I next reviewed the times I have given morpine over the last 21 months (as far as our electronic records go back). I have given morphine 69 times during this period, but I had to exclude 15 records due to the patient being unable to articulate a pain scale (some elderly with low grade dementia, pediatrics, and non-English speakers unable to understand the pain sclale). Of the 54 I was able to include, the average initial pain scale was 9.2. The average dose of morphine I gave was 7.8, and the average final pain scale was 5.4 for a 3.8 point drop in pain or 41%. My intial guess was that I would have dropped their pain scale by a greater amount, but on review there were many patients who the pain meds barely touched. 11 of my 10 of 10 pains never dropped below an 8. I only had two patients complain of nausea, and one complain of itching. No incidents of hypotension, declining mental status or desaturation.

The take home message for me is when used to treat prehospital pain morphine and fentanyl are safe. Do not be afraid to treat your patients out of fear of causing adverse effects.

There is a nice little recap of this study on by Dr. Keith Wesley, one of my EMS heroes, and Marshall Washick, an experienced paramedic.

Are Fentanyl and Morphine Equals?

I agree whole-heartedly with Marshall Washick that medics should try to drop a patient’s pain scale by at least 50%.

As i stated earlier, I was surprised to learn that despite my efforts, I am only dropping pain by about 40%.


  • Christopher says:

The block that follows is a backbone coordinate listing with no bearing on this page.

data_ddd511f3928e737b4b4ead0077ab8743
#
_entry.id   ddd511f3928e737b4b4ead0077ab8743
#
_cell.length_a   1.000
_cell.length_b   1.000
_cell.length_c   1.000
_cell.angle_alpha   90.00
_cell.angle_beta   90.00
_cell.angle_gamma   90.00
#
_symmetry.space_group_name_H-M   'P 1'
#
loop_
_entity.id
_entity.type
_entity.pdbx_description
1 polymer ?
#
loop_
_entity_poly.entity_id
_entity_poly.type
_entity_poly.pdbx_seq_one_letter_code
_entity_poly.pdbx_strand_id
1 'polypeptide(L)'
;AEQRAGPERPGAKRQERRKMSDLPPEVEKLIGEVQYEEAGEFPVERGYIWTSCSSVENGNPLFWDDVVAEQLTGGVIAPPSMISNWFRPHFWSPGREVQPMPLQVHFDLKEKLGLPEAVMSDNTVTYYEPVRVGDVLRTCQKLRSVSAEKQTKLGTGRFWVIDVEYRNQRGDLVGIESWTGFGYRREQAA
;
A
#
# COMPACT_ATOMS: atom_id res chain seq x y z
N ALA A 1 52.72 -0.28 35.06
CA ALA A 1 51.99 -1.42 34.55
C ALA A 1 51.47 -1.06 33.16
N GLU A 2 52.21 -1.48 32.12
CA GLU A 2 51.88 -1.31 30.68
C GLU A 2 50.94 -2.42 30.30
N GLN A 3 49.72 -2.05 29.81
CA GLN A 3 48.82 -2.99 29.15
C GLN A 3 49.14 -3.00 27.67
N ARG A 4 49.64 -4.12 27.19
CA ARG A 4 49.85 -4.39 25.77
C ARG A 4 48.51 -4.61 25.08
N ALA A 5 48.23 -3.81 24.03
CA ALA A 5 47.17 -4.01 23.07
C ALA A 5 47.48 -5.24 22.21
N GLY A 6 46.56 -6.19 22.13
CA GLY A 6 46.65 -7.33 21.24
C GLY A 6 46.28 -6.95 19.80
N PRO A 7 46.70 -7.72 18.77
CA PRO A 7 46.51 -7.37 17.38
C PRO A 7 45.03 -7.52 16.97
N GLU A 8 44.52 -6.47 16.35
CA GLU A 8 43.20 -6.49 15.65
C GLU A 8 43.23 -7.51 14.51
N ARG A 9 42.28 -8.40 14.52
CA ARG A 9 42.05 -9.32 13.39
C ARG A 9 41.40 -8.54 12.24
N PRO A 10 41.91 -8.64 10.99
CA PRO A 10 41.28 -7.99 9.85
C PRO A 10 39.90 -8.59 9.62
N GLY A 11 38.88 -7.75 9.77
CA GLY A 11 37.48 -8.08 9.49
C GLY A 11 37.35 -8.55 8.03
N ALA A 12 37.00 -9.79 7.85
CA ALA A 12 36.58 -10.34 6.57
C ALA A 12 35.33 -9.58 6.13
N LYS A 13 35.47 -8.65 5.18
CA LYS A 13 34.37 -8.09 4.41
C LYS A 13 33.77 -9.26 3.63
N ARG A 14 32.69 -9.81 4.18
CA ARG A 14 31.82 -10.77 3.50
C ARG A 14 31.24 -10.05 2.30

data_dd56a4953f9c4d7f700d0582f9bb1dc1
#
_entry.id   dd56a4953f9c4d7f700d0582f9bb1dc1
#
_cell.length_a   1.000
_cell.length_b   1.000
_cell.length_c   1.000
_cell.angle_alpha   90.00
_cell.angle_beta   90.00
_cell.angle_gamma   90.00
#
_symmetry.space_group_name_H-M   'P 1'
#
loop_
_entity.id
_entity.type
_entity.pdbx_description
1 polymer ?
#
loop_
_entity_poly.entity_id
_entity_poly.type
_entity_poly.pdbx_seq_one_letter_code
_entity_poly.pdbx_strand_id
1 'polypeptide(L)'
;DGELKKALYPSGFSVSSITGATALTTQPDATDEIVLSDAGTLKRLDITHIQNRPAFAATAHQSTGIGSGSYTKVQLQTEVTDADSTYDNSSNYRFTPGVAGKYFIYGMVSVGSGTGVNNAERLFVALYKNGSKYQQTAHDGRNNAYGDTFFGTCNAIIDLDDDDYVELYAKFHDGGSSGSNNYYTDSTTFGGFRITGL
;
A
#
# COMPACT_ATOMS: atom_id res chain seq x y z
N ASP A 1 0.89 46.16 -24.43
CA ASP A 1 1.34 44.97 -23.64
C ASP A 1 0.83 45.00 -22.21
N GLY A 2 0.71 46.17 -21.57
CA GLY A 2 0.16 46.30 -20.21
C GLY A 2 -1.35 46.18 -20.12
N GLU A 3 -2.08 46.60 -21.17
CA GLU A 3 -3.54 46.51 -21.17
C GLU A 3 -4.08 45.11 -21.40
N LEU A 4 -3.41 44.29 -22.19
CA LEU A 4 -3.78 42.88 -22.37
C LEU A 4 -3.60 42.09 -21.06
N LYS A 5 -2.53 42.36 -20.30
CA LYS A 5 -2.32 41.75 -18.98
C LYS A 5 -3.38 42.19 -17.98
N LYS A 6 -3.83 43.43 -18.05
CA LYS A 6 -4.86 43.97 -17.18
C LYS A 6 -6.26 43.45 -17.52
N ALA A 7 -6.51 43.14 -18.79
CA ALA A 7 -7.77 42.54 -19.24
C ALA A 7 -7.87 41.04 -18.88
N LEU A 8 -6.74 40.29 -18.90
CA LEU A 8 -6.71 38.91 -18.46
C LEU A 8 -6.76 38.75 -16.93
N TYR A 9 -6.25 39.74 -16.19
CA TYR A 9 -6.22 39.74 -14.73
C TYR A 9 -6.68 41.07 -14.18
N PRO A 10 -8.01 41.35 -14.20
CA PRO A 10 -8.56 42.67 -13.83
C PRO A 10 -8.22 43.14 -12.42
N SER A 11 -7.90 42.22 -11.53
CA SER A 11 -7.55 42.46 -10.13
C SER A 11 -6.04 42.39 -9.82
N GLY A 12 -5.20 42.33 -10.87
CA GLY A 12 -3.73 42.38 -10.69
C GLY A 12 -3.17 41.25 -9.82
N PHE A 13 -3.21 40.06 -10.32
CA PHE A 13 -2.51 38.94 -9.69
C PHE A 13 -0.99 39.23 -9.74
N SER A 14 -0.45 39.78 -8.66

Our protocols have improved somewhat with respect to pain management in NC, however, they are still fairly restrictive for Morphine and Fentanyl. Oddly enough the Dilaudid protocol is comparatively liberal.

    I’d like to see a move to weight based with higher maximums and shorter intervals for re-bolusing. Something more in line with the current research on pain management!

    NC 2009 Protocols, Pain Control:

    Ketorolac: 30mg IM/IM

    Morphine: 4mg IM/IV/IO bolus, may repeat 2mg q 5-10min to max 10mg or clinical improvement

    Fentanyl: 50-75mcg IM/IV/IO bolus, may repeat 25mcg q 20-30min to max 200mcg or clinical improvement

    Dilaudid: 1-2mg IM/IV/IO bolus, may repeat 1mg q 20-30min to max 5mg or clinical improvement

  • totwtytr says:

    Without addressing the types of problems we treat for pain (there is room for disagreement on that), the truth is that when we do treat pain, we under treat it.

    A couple of years ago I had a patient who had been doused with boiling water which had been used to cook sausage. He was covered from his neck to his waist with first and deep second degree burns and in excruciating pain.

    During the ten minute ride to the trauma center, we gave 250 mcg of Fentanyl. It controlled his pain to a tolerable level, but didn’t put him to sleep, put him in respiratory arrest, or even drop his BP.

    He thanked us profusely.

    Maybe it’s medicine in general, I don’t know. But, at least in EMS we don’t used enough pain medication when we do use it.

  • Chris in FNQ says:

    Whilst not really relevant to this research methodology, the great thing about fentanyl is that it can be given intranasally before IV access is achieved. It is great for paed’s patients in this regard (1.5mcg g / kg, some are a little more cautious at 1.2). And I’ve also taken the opportunity to site paed IV when the IN fentanyl was on board for fluid administration, no pain no tears.